Oscar Solórzano, Head of Latin America at the Basel Institute on Governance and Senior Asset Recovery Specialist at our International Centre for Asset Recovery, interviewed Dr Hamilton Castro Trigoso, Provincial Prosecutor of the First Provisional Provincial Prosecutor's Office for Extinción de dominio in Lima, on his experiences in investigating and enforcing asset confiscation judgements abroad.
In the first such case in the Americas, Peru has issued a judgement ordering the non-conviction based confiscation of over USD 1.5 million in assets frozen in Mexico.
The achievement adds to Peru’s substantial experience and jurisprudence involving its 2019 law of Extinción de dominio. The non-conviction based forfeiture (NCBF) law allows assets of illicit origin to be confiscated in a judicial procedure, even if a criminal conviction is not possible.
A model law on non-conviction based forfeiture (NCBF), drafted 10 years ago by UNODC to support countries in Latin America in their efforts to recover stolen assets, will be updated following four days of intense discussions among practitioners and asset recovery experts from across the continent.
Twenty-five practitioners from 12 countries gathered online on 29 June for the first virtual meeting of the new Knowledge Community on Asset Recovery in Latin America.
An initiative of the Basel Institute’s International Centre for Asset Recovery, the regional Knowledge Community provides a collaborative space for interaction between leading practitioners in the field of asset recovery and international judicial cooperation in criminal matters.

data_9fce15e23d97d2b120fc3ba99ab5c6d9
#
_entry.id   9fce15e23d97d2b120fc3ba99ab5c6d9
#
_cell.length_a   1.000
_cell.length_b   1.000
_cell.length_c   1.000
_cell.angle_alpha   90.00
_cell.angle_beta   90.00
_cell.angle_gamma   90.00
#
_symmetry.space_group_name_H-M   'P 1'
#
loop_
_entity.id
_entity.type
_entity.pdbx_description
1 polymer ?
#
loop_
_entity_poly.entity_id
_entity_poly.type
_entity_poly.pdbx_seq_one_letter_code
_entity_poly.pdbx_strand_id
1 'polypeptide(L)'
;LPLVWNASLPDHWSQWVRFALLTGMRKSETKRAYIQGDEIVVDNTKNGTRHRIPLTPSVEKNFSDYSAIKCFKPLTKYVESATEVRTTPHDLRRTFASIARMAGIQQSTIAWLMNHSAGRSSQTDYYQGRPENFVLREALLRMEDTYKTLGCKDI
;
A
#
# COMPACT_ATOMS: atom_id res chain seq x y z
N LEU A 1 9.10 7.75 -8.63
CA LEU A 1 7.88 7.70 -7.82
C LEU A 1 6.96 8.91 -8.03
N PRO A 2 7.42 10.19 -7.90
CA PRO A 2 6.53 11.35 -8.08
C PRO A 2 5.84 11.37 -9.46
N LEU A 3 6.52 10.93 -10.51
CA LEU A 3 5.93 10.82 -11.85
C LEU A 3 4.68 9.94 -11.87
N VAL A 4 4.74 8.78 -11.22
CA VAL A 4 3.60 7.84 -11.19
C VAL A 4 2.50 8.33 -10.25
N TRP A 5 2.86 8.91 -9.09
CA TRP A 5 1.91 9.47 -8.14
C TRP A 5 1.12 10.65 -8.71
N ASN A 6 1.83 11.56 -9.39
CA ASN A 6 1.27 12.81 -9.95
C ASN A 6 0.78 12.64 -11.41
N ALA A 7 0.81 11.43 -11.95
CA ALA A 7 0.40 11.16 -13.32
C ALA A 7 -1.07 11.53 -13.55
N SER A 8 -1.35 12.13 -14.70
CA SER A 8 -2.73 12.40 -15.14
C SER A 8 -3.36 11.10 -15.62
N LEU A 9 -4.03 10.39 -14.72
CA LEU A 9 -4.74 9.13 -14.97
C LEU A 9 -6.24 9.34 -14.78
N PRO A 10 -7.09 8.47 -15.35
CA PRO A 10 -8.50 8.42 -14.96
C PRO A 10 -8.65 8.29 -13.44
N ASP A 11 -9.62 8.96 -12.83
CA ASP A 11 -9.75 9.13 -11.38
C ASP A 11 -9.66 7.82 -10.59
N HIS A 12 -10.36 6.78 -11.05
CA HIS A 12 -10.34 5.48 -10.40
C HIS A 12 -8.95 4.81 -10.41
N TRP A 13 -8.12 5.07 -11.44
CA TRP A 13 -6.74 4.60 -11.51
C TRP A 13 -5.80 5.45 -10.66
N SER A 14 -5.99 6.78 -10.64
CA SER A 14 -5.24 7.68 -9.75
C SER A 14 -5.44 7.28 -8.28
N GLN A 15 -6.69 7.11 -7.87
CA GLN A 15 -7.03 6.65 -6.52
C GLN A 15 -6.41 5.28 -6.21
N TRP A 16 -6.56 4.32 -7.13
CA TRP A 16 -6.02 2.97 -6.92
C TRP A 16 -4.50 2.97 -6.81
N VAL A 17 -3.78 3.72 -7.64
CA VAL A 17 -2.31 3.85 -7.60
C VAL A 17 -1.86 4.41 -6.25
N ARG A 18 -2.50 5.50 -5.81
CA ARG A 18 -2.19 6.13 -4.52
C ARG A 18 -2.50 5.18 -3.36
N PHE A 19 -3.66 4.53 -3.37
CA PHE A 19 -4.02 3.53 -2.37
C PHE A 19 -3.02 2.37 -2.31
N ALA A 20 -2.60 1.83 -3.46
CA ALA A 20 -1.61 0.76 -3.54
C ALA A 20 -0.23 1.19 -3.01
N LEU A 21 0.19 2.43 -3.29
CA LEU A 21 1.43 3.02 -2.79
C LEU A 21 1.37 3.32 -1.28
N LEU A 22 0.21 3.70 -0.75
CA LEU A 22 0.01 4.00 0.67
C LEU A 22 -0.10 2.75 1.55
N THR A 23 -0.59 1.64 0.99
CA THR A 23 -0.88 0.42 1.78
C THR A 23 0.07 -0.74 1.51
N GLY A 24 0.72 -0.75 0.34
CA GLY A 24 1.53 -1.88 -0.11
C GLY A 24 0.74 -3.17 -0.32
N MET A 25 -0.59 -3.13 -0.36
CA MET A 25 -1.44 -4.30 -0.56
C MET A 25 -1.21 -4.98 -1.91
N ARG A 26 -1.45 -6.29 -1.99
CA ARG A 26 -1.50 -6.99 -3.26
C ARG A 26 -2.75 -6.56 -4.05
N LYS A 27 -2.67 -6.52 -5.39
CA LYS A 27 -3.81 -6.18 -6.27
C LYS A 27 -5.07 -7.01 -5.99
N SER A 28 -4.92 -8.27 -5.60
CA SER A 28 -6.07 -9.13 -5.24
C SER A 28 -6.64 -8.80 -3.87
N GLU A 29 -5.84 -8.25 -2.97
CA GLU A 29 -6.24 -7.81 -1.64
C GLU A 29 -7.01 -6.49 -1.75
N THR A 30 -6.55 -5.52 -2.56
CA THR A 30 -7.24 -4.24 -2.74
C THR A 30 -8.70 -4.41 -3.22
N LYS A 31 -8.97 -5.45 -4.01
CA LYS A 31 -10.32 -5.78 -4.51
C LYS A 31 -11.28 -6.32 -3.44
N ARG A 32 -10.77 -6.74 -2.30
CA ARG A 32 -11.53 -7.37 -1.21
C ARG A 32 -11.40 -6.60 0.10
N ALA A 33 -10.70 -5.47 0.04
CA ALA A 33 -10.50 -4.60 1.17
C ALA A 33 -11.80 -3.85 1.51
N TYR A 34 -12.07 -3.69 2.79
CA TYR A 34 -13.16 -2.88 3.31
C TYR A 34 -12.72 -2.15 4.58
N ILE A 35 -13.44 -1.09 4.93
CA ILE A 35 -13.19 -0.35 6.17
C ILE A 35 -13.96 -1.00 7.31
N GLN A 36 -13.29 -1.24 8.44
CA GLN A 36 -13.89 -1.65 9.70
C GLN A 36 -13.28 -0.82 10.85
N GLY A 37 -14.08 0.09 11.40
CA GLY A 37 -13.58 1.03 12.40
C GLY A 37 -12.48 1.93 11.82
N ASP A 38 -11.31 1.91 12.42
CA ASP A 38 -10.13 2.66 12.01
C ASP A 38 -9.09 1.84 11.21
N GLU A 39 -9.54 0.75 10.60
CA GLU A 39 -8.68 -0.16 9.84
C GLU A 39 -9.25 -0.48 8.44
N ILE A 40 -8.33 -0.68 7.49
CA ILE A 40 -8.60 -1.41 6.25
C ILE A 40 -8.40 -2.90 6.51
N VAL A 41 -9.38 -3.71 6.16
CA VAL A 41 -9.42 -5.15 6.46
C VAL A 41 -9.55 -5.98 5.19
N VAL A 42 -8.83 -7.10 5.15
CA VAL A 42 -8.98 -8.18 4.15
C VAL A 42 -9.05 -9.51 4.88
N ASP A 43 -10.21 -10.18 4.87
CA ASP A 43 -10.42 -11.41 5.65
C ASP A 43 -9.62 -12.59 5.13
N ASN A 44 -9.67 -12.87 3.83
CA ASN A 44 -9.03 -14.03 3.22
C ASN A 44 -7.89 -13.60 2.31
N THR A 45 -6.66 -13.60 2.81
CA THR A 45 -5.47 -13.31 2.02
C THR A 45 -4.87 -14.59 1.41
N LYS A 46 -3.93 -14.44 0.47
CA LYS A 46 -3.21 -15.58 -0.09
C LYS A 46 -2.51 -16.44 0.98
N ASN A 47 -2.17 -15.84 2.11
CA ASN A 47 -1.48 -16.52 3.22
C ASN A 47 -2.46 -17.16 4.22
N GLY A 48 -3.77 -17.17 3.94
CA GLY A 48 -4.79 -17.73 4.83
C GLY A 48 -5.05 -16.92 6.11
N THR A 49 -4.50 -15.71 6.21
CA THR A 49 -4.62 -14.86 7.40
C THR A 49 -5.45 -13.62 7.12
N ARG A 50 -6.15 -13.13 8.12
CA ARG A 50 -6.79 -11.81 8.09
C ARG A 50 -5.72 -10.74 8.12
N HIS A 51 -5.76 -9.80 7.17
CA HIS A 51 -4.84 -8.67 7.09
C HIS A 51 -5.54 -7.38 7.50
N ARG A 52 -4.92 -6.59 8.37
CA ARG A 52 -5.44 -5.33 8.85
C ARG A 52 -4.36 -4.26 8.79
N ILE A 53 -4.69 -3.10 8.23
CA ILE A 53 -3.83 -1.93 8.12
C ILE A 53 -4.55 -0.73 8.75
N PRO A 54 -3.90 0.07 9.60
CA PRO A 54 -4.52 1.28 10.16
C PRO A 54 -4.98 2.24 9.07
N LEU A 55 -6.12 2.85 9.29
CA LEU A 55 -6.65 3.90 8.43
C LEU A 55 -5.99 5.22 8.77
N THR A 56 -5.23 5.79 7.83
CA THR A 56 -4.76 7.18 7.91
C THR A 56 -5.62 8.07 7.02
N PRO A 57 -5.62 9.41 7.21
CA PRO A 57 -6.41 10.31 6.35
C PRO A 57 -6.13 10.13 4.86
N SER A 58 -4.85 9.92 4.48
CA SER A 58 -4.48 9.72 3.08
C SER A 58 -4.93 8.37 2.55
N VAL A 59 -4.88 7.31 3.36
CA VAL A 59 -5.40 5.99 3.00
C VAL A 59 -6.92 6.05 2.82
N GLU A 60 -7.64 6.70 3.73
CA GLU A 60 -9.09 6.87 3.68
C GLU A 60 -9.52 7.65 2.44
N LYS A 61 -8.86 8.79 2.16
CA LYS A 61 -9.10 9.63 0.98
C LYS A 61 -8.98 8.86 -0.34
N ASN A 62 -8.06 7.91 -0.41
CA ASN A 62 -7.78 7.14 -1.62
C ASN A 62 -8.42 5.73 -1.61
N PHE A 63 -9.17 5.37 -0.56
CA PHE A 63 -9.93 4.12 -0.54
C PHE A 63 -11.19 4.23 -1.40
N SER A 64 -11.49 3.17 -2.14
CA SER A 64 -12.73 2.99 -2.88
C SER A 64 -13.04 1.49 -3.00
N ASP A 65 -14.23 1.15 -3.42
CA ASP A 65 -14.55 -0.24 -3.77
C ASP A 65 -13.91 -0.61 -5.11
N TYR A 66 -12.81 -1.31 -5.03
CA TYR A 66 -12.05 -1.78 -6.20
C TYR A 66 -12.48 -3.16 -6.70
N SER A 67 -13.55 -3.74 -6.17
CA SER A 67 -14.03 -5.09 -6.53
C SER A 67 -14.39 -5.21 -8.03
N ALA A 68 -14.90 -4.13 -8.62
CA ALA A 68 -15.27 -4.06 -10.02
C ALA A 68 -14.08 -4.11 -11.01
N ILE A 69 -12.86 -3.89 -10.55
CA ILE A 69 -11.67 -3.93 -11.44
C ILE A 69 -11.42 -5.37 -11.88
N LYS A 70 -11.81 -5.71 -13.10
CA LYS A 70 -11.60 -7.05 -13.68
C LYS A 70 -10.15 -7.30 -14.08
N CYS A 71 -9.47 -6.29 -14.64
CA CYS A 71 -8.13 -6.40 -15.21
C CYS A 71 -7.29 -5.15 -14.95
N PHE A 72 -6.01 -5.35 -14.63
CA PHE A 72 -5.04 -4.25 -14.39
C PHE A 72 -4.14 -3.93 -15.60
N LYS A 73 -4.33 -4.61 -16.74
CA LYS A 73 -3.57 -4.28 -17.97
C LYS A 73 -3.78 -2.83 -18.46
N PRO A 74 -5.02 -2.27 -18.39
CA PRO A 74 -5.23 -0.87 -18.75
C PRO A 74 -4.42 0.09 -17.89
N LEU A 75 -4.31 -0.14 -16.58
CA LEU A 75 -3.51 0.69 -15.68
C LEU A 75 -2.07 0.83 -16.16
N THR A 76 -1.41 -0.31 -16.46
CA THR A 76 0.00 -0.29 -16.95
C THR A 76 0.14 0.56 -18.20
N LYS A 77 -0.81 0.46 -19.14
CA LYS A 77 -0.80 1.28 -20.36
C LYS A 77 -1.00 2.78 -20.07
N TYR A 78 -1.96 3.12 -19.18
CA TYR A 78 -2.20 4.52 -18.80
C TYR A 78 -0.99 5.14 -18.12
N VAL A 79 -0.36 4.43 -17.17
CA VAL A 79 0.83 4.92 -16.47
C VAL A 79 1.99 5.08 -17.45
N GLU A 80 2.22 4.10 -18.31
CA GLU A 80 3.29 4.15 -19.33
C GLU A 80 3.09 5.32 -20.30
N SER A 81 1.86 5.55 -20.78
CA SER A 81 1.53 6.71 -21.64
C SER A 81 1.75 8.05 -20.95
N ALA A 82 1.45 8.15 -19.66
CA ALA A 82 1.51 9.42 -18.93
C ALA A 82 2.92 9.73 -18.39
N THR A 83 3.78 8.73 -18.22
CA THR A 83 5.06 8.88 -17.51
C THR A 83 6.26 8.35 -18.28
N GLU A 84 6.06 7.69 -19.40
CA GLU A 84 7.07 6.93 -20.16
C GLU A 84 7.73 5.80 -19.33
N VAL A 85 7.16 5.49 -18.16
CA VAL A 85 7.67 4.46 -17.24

Despite significant investment and anti-corruption capacity building in the past decades, "most systematically corrupt countries are considered to be just as corrupt now as they were before the anti-corruption interventions"(1). Statements like this are indicative of the frustration shared by practitioners and scholars alike at the apparent lack of success in controlling corruption worldwide and point to the need to rethink our understanding of the factors that fuel corruption and make it so hard to abate.
The Basel Institute’s contribution to the EU-funded ANTICORRP research consortium through the Work Package “The ethnographic study of corruption” (WP4) has come to a close with the acceptance by the European Commission of the second set of publications emanating from this research effort.
On 17 March 2016, the Basel Institute’s Head of Public Governance (Research) Division, Dr. Claudia Baez-Camargo, presented her paper ‘Where does informality stop and corruption begin?
Chapter 7 in Corruption in Public Administration: An Ethnographic Approach, edited by Davide Torsello.
Despite the growth in literature on political corruption, contributions from field research are still exiguous. This book, edited by Davide Torsello, provides a timely and much needed addition to current research, bridging the gap between macro level quantitative indicators of corruption and micro level qualitative evidence through an innovative ethnographic approach to the study of corruption and integrity in public administration.
This paper focuses on local understandings of corrupt practices among indigenous groups in rural areas of Mexico and links the exercise of particular communitarian practices and social norms among those groups to the effectiveness of social accountability mechanisms in the Mexican health sector.
This study was undertaken as part of the Basel Institute's contribution to ANTICORRP WP4 "the ethnographic study of corruption."
Despite the growth in literature on political corruption, contributions from field research are still exiguous. This book edited by Davide Torsello, includes two chapters co-authored by Claudia Baez Camargo, head of the Institute’s research division. It provides a timely and much needed addition to current research, bridging the gap between macro level quantitative indicators of corruption and micro level qualitative evidence through an innovative ethnographic approach to the study of corruption and integrity in public administration.